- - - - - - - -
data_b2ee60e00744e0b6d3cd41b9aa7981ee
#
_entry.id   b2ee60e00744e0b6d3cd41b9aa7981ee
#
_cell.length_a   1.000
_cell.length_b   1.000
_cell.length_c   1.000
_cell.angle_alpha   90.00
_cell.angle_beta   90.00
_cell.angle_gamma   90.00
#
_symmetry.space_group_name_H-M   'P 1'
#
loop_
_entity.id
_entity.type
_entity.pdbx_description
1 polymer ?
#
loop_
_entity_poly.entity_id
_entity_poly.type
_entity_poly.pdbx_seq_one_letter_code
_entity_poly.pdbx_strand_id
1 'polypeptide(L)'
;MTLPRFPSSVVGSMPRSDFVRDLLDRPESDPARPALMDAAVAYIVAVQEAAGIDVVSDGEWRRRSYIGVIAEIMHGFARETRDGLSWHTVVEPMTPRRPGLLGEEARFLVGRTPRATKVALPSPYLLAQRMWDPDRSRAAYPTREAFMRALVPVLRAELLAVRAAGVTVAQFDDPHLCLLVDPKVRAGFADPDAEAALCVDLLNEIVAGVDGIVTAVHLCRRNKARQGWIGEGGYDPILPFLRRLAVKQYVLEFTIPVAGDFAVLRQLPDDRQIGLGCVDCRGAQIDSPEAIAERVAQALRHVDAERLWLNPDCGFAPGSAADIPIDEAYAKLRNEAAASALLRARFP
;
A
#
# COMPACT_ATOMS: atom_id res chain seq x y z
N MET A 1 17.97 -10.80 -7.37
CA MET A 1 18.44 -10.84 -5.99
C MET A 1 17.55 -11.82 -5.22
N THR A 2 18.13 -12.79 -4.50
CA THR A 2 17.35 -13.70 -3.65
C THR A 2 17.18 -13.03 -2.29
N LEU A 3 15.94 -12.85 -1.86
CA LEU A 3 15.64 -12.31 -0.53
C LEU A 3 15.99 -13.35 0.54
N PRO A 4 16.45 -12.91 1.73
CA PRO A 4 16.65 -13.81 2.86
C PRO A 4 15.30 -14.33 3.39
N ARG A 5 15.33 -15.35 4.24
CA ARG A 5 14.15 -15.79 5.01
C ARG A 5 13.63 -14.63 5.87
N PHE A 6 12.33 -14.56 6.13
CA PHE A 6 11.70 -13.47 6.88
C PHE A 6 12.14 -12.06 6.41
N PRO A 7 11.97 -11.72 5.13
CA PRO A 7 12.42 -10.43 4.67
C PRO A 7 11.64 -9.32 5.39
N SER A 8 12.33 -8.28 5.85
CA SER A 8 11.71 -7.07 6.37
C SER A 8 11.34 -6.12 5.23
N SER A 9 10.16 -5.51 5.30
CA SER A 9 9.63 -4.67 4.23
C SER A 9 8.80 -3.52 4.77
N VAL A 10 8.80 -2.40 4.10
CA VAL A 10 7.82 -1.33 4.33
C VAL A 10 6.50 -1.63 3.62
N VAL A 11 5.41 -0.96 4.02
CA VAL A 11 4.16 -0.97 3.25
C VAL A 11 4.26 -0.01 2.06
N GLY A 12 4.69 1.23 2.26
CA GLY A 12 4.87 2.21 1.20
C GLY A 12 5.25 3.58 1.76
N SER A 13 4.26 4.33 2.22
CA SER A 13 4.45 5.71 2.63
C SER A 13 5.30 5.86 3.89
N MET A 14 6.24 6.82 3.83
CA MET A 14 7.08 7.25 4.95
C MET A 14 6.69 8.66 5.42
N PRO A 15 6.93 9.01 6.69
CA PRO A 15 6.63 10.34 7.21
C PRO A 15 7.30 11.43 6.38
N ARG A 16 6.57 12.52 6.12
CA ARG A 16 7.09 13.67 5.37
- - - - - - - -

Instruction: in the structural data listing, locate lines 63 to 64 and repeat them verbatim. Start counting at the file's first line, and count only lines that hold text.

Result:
C VAL A 11 4.26 -0.01 2.06
N GLY A 12 4.69 1.23 2.26